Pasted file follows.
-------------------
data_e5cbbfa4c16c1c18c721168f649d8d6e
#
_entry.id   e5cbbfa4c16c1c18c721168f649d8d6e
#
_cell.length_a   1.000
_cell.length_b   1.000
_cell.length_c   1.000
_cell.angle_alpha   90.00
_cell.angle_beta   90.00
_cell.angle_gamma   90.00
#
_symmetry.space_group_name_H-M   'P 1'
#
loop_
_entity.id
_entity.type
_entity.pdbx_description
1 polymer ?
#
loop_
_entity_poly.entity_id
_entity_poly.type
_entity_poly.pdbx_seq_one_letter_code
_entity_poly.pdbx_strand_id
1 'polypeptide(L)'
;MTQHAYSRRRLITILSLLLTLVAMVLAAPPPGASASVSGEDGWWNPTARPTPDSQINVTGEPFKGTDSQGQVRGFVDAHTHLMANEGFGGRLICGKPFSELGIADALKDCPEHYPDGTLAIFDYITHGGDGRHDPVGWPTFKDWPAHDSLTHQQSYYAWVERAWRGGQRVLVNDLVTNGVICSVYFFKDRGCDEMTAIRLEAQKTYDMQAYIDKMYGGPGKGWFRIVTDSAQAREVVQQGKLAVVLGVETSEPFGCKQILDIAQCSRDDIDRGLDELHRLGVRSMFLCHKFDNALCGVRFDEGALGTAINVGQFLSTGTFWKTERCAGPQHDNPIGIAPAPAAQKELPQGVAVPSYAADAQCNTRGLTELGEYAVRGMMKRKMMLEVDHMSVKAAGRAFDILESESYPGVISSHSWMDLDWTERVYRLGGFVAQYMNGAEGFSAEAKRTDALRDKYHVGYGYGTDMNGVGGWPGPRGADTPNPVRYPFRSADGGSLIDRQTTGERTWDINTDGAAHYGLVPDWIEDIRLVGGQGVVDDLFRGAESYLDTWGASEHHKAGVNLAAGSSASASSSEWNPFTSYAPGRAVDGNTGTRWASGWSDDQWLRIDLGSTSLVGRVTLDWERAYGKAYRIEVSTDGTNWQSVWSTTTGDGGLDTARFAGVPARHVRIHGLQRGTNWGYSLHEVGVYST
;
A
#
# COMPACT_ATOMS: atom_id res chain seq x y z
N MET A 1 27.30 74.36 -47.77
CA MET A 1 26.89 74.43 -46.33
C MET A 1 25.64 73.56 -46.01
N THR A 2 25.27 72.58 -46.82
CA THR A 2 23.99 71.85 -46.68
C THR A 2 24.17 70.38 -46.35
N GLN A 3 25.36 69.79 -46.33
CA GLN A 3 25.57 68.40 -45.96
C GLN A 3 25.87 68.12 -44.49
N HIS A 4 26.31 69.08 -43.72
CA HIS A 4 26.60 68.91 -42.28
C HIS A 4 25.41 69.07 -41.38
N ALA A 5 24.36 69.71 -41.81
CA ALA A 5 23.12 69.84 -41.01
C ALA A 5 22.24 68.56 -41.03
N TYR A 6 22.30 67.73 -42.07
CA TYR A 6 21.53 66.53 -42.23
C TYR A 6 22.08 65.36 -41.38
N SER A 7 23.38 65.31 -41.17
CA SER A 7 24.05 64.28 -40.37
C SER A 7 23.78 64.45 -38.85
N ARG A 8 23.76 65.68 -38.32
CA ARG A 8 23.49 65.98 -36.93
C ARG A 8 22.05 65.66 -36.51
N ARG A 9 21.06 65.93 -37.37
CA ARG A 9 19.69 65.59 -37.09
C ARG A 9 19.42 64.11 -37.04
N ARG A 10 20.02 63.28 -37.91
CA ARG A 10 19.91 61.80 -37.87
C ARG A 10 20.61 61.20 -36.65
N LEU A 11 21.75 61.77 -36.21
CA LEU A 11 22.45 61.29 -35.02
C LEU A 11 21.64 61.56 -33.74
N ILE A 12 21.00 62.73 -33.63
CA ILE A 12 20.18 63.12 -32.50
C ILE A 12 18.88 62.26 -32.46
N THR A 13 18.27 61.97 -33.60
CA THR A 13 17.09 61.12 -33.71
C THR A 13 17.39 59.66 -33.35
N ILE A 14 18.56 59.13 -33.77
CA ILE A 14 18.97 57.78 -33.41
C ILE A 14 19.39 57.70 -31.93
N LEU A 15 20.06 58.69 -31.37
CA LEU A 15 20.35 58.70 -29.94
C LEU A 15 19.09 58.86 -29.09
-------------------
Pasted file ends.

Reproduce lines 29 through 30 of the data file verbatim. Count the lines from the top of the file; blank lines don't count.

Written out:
#
# COMPACT_ATOMS: atom_id res chain seq x y z